Under Obamacare (Affordable Care Act/ACA), you may have some questions about what is required of you. You know that you are required to hold health insurance, or minimum essential coverage, throughout the year or potentially be subject to a tax penalty. That said, you may be wondering if the same applies to dental coverage, and the answer is no. Although it’s not required, it is certainly still a good idea, as dental procedures can be pricey when they’re full price. If you’re shying away from dental insurance but still looking to save some money on dental work, there’s another option that people aren’t always aware of. These alternative solutions are called dental discount plans and since they’re less commonly known, we’ll give you the details on how they work first!
Dental Discount Plans vs. Dental Insurance
A dental discount plan charges a yearly fee, which gives you access to pre-negotiated discounts with dental providers. Though this is paid once a year, if broken into 12-month payments like dental insurance, dental discount plans tend to be much less expensive.
Unlike dental insurance, there are no copays, deductibles, or coinsurance, or monthly premiums that you are responsible for. Upon your visit to the provider, you give them your discount card, they tell you the adjusted price for your service(s), and you pay them directly.6
Another difference between a dental discount plan and insurance is the time you must wait to have a procedure covered. Dental insurance will typically cover small, preventive services right away, but requires a waiting period until anything major will be covered, like root canals, crowns, etc. Many dental discount plans will give you your discount on these major (and minor) services immediately with no waiting required. If you’ve got a tooth in need of some serious work that can’t wait, a dental discount plan is a great choice.6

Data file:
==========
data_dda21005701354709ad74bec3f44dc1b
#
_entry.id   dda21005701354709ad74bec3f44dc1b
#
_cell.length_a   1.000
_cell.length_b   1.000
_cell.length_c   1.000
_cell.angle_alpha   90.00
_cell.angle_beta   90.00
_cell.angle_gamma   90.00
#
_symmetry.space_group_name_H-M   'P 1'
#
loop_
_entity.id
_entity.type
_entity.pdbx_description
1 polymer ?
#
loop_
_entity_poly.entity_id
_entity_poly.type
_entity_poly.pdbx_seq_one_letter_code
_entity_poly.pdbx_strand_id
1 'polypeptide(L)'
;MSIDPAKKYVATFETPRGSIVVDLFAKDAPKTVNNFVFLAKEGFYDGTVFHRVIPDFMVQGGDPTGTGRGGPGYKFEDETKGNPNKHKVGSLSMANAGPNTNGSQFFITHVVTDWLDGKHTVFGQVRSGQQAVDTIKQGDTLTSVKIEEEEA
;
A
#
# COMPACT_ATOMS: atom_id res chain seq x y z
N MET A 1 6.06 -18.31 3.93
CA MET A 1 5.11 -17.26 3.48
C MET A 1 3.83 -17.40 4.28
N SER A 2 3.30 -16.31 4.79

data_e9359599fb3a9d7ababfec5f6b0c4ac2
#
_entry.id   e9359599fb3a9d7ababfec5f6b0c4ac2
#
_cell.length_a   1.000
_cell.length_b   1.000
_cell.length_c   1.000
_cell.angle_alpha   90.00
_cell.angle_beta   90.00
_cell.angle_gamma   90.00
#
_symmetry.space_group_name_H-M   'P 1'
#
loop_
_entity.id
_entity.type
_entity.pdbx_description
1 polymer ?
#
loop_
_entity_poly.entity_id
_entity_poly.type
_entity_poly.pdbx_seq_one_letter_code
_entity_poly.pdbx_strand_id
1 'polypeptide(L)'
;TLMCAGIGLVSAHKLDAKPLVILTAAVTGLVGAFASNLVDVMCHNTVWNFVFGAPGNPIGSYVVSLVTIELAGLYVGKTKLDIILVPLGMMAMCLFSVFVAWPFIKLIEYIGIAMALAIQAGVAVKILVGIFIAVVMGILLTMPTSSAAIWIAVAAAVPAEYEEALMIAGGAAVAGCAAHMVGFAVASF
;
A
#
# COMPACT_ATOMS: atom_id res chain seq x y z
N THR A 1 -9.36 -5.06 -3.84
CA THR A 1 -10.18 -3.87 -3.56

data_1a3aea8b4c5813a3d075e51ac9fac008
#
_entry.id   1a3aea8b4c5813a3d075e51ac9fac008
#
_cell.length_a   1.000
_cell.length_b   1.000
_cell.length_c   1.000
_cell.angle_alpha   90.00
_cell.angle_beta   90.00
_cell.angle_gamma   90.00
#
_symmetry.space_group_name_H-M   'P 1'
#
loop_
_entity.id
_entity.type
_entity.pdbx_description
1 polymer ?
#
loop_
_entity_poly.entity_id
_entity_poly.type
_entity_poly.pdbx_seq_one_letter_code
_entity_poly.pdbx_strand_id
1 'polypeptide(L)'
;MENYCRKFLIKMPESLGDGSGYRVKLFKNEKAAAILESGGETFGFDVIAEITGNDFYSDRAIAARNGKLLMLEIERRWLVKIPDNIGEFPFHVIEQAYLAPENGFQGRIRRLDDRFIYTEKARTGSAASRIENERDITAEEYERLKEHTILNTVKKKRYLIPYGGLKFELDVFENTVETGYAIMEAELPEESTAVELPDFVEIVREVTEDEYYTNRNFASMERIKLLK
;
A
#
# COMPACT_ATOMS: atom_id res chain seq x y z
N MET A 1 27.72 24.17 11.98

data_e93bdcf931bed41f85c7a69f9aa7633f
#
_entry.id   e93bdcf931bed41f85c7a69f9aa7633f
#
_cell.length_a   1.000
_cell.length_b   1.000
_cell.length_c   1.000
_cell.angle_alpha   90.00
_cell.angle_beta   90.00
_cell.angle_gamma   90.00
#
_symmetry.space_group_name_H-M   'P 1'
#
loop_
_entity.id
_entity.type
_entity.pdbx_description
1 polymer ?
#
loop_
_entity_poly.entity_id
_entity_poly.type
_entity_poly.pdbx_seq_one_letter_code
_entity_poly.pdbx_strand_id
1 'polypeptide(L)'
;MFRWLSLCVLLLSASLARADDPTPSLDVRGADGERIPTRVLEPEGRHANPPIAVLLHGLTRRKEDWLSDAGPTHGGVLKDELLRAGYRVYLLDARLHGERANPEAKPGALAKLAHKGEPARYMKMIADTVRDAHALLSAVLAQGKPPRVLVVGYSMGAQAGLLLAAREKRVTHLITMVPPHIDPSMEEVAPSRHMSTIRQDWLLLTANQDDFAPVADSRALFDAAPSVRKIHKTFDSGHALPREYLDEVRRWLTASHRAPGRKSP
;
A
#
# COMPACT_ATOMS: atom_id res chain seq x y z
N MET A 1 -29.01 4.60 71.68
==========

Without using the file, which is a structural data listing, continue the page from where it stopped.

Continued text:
Seek In-Network Care
There is one similarity between the two dental coverage options, though, and that’s the use of networks. Each coverage option contracts with a network of providers, so just as you would with dental insurance, you would need to go to an in-network provider when seeking care with your discount plan.
The choice is yours, but if you’re looking to save money on what you pay per month and only pay once a year instead, a dental discount plan may be a good choice for you. It may also be a solid option if you’re looking to have major work done on your teeth as soon as possible. With no waiting periods, you can get that work taken care of right away!6
Dental Insurance and the Health Insurance Marketplace
If you have decided a dental discount plan isn’t for you and you’d like to get yourself dental insurance, and are using the Marketplace to do so (healthcare.gov), there are two ways in which this is available to you:2